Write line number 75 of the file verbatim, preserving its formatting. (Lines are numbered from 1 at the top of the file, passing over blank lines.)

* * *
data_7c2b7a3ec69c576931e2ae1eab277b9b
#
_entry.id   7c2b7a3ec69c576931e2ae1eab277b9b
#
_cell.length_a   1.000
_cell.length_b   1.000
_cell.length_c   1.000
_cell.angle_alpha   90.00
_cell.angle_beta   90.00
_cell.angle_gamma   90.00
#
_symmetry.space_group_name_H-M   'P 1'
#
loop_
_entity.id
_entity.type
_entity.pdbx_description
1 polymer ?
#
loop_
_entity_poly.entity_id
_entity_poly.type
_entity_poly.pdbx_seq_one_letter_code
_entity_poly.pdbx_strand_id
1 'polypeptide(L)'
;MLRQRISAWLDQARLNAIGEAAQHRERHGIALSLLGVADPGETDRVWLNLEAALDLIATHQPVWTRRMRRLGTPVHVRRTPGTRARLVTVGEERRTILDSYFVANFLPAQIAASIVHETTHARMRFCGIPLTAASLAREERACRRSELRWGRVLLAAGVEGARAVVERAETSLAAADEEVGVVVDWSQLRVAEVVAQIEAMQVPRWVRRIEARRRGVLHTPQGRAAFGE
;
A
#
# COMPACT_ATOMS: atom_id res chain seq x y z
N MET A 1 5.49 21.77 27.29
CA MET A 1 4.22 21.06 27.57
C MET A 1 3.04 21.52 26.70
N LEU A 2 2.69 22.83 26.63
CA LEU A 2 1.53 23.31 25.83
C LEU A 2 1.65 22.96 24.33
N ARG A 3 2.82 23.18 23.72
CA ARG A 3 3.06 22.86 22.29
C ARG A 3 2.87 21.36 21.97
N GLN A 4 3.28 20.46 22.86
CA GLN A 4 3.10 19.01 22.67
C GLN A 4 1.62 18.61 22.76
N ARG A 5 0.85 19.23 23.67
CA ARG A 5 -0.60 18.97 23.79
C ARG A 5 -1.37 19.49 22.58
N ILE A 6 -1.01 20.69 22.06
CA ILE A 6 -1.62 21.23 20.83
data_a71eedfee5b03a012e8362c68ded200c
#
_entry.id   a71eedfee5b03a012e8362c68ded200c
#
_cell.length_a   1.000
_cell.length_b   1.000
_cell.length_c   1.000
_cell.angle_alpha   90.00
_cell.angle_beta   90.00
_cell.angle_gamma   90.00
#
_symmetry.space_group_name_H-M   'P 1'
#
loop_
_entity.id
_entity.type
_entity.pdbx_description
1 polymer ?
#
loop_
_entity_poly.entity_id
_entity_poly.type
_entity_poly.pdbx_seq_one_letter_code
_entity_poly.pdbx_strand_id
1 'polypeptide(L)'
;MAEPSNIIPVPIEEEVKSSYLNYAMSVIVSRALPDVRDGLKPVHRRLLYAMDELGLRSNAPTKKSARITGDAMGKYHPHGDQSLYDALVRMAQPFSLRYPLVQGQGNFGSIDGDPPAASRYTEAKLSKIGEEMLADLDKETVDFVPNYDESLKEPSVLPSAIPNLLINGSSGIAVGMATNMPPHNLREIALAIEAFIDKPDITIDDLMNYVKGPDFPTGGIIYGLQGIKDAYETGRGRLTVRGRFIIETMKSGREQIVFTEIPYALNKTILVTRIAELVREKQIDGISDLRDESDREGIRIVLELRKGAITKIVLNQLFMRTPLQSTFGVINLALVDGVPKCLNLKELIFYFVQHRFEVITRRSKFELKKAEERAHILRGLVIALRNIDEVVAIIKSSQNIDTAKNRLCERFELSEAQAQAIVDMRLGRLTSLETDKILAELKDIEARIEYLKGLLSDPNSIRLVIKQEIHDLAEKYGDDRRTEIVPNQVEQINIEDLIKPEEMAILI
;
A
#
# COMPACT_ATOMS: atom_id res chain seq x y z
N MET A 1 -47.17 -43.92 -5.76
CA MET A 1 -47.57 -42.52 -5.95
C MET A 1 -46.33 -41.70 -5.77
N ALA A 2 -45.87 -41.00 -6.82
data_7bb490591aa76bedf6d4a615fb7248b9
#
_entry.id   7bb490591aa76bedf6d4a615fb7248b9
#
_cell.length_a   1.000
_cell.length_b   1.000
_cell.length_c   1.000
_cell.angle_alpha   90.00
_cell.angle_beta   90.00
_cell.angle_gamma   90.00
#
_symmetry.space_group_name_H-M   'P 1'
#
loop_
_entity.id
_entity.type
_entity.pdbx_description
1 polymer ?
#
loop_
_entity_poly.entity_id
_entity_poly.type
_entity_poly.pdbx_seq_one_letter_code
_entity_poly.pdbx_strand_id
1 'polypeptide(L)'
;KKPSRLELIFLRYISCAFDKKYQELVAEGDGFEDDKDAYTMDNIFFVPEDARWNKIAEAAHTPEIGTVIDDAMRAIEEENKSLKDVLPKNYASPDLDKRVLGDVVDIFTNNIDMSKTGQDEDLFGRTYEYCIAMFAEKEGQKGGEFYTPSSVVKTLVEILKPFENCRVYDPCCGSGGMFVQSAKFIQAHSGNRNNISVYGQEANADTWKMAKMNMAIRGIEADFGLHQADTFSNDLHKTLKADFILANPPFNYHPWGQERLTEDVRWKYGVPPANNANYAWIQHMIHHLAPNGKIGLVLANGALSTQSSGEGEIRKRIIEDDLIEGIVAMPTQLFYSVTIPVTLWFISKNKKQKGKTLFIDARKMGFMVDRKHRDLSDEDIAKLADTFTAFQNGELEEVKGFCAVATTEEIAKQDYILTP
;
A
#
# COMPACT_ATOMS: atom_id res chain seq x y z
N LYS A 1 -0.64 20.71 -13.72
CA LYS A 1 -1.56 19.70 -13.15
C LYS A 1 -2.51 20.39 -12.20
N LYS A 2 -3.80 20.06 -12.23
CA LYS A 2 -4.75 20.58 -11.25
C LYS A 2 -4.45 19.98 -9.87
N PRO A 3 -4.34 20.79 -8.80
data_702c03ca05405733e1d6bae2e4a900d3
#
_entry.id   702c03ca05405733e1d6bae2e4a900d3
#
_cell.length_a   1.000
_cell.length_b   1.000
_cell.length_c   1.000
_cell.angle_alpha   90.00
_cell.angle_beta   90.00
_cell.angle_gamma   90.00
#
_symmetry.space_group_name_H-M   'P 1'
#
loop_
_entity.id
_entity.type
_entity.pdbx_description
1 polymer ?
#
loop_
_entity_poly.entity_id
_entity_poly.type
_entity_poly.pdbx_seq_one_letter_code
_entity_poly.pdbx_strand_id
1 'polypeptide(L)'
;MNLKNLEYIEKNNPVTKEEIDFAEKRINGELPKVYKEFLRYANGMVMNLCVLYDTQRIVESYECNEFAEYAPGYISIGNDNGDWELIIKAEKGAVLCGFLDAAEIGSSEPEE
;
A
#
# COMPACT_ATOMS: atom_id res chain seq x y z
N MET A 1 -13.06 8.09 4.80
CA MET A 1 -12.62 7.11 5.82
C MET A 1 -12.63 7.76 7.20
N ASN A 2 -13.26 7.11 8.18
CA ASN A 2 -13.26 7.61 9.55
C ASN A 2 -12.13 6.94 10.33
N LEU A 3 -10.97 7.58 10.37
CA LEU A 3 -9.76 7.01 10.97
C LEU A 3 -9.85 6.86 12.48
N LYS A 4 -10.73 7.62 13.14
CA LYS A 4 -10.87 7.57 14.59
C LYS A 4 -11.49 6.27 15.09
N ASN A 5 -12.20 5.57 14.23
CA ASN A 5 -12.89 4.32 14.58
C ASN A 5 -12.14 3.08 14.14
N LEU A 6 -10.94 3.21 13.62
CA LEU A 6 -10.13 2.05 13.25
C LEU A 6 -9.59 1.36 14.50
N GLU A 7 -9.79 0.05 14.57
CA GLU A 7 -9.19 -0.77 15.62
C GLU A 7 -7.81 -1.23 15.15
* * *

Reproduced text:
A